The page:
General concept behind the bridge
The San Sebastian Bridge spans over a gorge formed by its river namesake in the Mexican State of Jalisco. The project was carried out in collaboration with the Mexican company Mexpresa (Mexicana de Preesfuerzo), our regular partner on all our Mexican projects.

The two main problems we faced on this project were due to the steep slopes of the ravine and the high seismicity of the region.

The morphology of the ravine admitted only one logical bridge solution, namely that of an arch spanning from one edge of the gorge to the other. The gorge dimensions deliver a 135 m span arch. The inaccessibility of the slopes -virtually vertical in the upper section- only allowed access to the arch foundations from the top edges of the ravine. Consequently, we designed an arch with the lowest possible rise/span ratio, thus making the access path to the foundations from the top edge as short as possible. In fact, given the verticality of the slopes, the excavation of the foundations had to be initiated starting at the ravine´s upper fringes. Unfortunately, the excavation of the foundations was not executed with all due meticulousness, which produced a deterioration in the appearance of the area surrounding the foundations.

The intense seismicity of the region also affected the project. It made us install shock transmission units on either end of the deck in order to avoid transverse stresses on the bridge. The common method applied to withstand earthquake effects usually consists of using shock absorbers that allow large movements of the structure in order to minimise the internal forces produced by the earthquake. This notwithstanding, we have also come across certain cases, such as the present one, in which we were forced to install devices that are able to allow movements produced by slow deformations (temperature, shrinkage, creep), while at the same restraining the movements produced by quick deformations (earthquakes), as will be shown later on.

Project description

As mentioned above, we sought to design an arch with the lowest possible rise/span ratio (1/15 of the span) in order to achieve the smallest height from the deck to the foundations. To this end we not only had to obtain a low rise arch, but also design the arch and deck of a similar depth at midspan. These two elements are built-in together in the arch´s central stretch, whose length in this case amounts to 50% of the arch span. Therefore, the need for matching arch and deck and their bifurcation made us design a deck with a depth resembling that of the arch albeit somewhat smaller: the arch depth amounts to 2.50 m (1/55 of the span), while the deck depth amounts to 1.40 m + 0.20 m along the sidewalks. As a result 30 m spans (1/20 of the span) were designed. The deck length from the arch-deck intersection area to the abutments amounts to 60 m on either side. These spans were then divided into two 30 m long ones by way of built-in inclined piers between the arch and the deck. The total length of the bridge between the abutments amounts to 193 m.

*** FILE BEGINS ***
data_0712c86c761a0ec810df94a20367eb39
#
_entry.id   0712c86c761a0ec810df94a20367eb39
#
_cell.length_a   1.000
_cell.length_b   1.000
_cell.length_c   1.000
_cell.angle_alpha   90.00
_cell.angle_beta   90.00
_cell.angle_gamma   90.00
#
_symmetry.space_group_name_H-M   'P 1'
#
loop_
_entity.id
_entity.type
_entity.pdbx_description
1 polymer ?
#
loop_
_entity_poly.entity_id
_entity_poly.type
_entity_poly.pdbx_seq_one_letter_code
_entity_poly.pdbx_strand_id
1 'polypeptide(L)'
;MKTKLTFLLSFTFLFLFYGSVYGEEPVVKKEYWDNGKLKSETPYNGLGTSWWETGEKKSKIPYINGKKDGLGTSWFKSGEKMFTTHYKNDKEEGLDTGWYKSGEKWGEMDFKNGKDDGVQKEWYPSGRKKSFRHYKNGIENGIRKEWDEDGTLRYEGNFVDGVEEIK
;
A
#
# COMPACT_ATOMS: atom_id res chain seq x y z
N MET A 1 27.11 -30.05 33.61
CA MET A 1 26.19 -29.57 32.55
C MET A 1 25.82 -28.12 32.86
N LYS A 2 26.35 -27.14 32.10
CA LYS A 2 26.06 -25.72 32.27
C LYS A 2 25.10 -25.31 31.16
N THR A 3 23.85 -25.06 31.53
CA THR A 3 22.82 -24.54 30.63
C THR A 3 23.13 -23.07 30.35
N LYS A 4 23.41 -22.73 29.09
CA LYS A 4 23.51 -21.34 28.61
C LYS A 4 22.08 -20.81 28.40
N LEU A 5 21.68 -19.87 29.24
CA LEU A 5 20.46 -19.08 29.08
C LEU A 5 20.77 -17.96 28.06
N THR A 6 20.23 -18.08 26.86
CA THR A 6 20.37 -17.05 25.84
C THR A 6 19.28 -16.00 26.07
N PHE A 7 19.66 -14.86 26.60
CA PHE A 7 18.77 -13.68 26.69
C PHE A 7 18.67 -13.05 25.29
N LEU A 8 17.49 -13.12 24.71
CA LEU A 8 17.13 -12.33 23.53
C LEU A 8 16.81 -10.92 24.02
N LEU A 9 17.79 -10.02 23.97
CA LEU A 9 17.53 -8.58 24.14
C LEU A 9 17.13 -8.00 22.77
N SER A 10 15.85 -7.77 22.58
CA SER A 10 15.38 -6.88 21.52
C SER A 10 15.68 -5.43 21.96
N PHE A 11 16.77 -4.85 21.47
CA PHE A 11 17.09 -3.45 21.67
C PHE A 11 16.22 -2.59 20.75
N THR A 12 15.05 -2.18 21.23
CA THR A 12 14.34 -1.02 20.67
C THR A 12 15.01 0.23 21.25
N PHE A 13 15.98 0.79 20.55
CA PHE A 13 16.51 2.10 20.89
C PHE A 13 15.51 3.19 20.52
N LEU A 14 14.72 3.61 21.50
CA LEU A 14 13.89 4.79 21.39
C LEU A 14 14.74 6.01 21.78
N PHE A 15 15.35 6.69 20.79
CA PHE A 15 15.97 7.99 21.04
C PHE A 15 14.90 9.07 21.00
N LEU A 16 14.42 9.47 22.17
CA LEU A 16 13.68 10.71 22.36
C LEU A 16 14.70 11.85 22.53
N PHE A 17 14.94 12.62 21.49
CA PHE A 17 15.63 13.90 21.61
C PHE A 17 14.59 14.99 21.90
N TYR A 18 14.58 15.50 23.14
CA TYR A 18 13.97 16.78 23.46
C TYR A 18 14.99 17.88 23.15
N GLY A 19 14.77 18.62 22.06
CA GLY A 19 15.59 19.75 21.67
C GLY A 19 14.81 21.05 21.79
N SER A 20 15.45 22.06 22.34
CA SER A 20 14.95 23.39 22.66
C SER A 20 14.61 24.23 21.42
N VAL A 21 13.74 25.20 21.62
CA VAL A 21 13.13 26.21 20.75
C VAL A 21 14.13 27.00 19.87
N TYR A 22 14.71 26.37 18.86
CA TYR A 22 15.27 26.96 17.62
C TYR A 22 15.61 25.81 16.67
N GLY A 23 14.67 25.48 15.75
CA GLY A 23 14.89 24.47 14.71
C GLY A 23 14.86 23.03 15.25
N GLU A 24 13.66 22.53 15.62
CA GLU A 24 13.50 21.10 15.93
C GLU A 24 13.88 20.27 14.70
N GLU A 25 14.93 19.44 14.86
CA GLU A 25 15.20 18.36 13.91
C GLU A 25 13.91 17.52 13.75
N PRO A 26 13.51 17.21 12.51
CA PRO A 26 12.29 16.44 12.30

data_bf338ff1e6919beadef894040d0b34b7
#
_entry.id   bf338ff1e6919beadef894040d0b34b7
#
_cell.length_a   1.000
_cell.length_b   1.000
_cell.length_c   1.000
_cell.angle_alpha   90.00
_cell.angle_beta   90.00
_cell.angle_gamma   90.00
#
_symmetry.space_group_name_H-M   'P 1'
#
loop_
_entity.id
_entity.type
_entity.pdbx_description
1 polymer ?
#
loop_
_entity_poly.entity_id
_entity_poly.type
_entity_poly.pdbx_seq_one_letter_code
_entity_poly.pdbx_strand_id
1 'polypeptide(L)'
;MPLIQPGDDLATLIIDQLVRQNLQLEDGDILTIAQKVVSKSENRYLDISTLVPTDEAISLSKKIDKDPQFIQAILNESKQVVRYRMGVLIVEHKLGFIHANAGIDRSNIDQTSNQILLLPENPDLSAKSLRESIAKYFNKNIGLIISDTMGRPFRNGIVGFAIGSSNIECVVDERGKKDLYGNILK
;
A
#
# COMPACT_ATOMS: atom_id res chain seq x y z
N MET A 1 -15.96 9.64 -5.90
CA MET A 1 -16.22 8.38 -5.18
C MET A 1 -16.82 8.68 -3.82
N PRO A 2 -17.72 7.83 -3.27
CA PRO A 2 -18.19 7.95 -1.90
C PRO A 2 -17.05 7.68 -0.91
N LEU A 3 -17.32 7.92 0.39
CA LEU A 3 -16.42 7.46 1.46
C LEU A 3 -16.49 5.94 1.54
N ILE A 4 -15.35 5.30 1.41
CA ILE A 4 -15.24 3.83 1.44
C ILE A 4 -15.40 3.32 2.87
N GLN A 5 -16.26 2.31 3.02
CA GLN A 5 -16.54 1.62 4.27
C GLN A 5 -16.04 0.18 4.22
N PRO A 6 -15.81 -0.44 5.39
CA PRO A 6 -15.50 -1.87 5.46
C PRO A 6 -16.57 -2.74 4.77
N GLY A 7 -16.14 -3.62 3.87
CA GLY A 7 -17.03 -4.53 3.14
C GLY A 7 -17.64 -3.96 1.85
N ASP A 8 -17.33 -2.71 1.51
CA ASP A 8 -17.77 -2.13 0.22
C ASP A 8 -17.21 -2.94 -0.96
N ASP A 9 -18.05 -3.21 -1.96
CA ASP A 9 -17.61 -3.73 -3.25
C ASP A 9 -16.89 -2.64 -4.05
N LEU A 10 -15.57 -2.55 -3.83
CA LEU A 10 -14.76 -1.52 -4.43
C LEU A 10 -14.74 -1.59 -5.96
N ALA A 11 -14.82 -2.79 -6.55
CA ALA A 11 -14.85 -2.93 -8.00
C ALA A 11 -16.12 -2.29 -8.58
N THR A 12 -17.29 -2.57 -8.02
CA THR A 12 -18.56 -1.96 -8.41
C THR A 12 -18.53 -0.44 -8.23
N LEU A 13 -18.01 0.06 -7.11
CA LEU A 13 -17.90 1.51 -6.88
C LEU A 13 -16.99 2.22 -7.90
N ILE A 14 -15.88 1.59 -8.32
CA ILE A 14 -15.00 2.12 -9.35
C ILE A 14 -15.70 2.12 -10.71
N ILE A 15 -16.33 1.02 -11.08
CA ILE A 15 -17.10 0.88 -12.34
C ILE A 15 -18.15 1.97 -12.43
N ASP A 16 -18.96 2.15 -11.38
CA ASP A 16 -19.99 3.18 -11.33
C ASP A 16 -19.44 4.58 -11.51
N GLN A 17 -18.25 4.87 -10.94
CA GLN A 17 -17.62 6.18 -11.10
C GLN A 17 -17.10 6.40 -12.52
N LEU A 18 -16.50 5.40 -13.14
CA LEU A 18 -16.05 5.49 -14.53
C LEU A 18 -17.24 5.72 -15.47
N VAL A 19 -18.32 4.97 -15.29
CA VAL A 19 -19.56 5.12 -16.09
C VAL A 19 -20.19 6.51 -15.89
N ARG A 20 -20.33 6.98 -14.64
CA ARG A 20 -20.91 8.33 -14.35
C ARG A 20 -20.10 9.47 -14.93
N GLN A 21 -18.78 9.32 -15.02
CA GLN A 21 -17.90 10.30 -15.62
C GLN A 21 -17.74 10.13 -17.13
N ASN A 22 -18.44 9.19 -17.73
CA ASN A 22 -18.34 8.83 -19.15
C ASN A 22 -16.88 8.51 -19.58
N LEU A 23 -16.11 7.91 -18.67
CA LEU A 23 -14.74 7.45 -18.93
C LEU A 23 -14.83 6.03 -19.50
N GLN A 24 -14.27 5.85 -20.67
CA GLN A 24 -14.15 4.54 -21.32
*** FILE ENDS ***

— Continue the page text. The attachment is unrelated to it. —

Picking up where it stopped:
Both the deck and the arch are 6 m wide single-cell box girders. The deck box girder is laterally extended through 2.25 m cantilevers in order to reach the total carriageway width of 10.50 m.


Problems posed by the project

The bridge is formed of a fixed arch built-in with the deck on the central stretch. The deck extends on either side through continuous girders whose ends rest on the abutments; this is hence a simple structure which does not pose any particular problems except those that may arise in case of earthquake.

The earthquake produced effects may be divided into longitudinal and transverse ones. In this case there appear no longitudinal problems because the structure withstands these effects perfectly well without any noteworthy increase of the forces.

The problem arises in the transverse structure. The deck was initially envisaged as supported on the abutments with free longitudinal displacement and transverse restraint, meaning that the deck was free to twist in the vertical axis, in other words, allowing free twisting in its plane.

Under these conditions the longitudinal deformations of the deck caused a displacement at the top of the inclined diaphragms. This displacement produced intense bending moments here, but most of all, introduced twisting moments that the arch was unable to resist, which posed an unsolvable problem. The only solution under such conditions implied a significant increase of the width and depth of the structure. Without changing the bridge dimensions we could only reduce the transverse deformations of the deck. To this end, we were to restrain the twisting in the plane on either end, which would have required the constraint of the longitudinal displacements.

This constraint is impossible since the displacements due to temperature, shrinkage and creep should not be constrained in the ends of a bridge which is 193 m long. For this reason we had to install shock transmission units that allow slow movements (temperature, shrinkage and creep) while blocking the quick ones (earthquake, braking). Therefore, in case of earthquake the deck is built-in its vertical axis on either end.

The rest of the issues in this project did not pose any particular problems. The deck is prestressed in its entire length and the foundations are supported in a solid rock, which required several connections by means of prestressed anchors, basically due to the geometry of the ravine slopes.